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Opening remarks were delivered by Dr. Blair Simpson, interim chair of psychiatry at Columbia.
A Columbia study, which enrolls children ages 4-6 in a camp-like setting, seeks to learn which play activities best soothe anxious children.
Data from Columbia Mass Murder Database reveal psychosis and other serious psychiatric illness absent in the majority of perpetrators.
An NIH award will help fund a collaborative effort of Columbia University's Department of Pediatrics and Department of Psychiatry titled Prospective Genetic Risk Evaluation and Assessment in Autism.
- November 8, 2019
Dr. J. John Mann of Columbia University breaks down some of the key takeaways of this paper regarding the relationship between 922 prescription drugs and 43,978 suicidal events.
Source:MedscapeNovember 4, 2019
"Overall, we found that 2.6% of kids with a new diagnosis of ADHD were treated with an antipsychotic medication despite no FDA indication," study investigator Dr. Ryan S. Sultan.
Source:PoliticoOctober 28, 2019
In a recent JAMA Viewpoint, Drs. Myrna Weissman and Ardesheer Talati argued that clinicians should still enter information about patients' personal life events into EHRs.
Source:Self MagazineOctober 25, 2019
“FTD basically peaks in middle age,” Edward D. Huey says, “as opposed to Alzheimer’s, where your chances of getting it go up as you get older.”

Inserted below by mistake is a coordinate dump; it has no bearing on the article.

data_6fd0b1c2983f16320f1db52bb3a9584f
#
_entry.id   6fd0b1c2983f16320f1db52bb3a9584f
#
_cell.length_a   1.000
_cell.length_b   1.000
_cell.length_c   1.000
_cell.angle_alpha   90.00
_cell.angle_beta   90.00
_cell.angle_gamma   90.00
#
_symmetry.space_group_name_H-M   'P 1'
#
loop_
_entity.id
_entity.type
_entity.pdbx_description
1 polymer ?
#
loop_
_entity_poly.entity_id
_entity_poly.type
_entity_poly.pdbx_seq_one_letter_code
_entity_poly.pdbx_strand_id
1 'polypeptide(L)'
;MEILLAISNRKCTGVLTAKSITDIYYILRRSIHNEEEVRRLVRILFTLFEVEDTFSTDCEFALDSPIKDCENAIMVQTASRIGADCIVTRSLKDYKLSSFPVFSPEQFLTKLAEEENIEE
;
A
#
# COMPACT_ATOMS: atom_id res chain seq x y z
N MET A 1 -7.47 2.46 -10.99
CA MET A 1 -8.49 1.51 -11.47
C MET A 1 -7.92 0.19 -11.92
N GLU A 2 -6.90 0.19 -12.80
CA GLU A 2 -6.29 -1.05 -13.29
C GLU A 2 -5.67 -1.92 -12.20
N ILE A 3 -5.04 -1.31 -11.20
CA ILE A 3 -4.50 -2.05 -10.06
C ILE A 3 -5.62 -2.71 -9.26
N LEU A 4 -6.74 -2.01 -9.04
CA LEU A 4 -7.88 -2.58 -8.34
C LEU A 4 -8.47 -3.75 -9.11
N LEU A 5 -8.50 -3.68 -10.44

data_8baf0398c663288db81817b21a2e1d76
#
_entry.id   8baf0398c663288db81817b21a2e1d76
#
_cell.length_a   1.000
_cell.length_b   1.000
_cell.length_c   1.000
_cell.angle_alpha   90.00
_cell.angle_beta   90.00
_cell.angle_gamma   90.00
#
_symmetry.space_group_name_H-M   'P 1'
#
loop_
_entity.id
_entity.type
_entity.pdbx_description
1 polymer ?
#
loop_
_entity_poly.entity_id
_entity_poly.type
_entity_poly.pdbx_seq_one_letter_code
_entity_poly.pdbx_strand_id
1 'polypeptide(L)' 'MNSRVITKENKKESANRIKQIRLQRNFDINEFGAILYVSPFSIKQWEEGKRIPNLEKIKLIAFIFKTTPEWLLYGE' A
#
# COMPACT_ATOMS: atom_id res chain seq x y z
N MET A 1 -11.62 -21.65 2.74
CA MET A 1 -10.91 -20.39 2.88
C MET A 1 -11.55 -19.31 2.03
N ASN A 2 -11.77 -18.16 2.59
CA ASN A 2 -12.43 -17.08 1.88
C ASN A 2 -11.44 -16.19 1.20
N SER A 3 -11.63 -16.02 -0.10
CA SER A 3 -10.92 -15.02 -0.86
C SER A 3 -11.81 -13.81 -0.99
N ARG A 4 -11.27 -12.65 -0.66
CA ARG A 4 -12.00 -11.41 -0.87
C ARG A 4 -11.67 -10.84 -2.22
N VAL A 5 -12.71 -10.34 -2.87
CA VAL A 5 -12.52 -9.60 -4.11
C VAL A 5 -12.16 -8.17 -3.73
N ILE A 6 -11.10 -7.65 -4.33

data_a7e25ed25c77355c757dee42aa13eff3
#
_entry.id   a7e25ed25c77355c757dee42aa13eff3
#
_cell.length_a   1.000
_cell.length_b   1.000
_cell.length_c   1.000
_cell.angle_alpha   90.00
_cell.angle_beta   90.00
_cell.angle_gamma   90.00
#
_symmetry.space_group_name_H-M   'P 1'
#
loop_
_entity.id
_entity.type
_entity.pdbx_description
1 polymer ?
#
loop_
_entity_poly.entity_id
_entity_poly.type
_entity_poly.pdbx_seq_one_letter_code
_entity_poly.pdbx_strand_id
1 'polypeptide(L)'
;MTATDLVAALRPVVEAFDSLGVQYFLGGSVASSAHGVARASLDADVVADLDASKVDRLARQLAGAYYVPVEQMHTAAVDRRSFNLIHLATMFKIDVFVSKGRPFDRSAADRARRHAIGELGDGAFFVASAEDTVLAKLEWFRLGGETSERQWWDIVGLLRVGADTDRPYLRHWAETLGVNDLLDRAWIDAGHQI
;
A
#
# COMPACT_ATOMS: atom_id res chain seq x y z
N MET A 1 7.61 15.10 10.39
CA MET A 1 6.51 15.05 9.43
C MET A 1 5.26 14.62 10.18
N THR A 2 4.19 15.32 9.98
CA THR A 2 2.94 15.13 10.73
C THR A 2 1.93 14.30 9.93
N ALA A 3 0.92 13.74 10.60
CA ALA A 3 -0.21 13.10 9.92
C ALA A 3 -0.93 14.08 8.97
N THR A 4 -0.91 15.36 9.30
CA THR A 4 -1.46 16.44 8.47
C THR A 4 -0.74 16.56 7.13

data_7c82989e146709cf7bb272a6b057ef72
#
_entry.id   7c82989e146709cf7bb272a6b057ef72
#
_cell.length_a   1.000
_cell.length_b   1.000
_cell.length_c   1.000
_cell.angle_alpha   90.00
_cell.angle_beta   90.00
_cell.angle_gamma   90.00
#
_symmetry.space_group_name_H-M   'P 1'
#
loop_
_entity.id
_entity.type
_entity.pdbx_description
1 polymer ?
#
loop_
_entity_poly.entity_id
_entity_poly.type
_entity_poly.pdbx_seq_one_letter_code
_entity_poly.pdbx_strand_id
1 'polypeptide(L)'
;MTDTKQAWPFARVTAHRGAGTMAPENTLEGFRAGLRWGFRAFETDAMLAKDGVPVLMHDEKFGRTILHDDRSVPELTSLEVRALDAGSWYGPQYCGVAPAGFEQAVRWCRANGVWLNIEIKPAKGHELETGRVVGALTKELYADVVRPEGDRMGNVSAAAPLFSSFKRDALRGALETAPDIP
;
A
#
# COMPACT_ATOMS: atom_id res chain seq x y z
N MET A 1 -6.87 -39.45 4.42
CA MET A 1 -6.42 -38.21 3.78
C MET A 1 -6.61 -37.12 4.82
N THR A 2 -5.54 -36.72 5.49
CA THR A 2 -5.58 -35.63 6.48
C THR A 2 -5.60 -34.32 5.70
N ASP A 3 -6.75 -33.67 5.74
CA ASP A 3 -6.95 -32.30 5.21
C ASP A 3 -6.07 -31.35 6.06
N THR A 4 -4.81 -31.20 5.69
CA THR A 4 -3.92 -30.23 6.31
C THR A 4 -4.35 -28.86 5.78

- August 28, 2019
Dr. Gary Brucato, the Center of Prevention and Evaluation's Assistant Director, breaks down some of the early warning signs and symptoms of possible emergent psychotic illness.
Source:scienceAugust 21, 2019
"It's not a fact-finding mission, like we're kind of blindly throwing a spear," Dr. Randy Auerbach says. Instead, MAPS relies on established theories and data on suicidal behavior.
Source:Psychiatry & Behavioral Health Learning NetworkAugust 14, 2019
This study “adds to a growing literature of using electrophysiological outcomes, including mismatch negativity as predictive biomarkers,” commented Dr. Joshua Kantrowitz.
Source:Fox NewsJuly 30, 2019
“This has been described in the literature going back to the Civil War,” Dr. Jeffrey Lieberman said. “It was called ‘Soldier's Heart’ because one of the features of PTSD was a rapid heartbeat.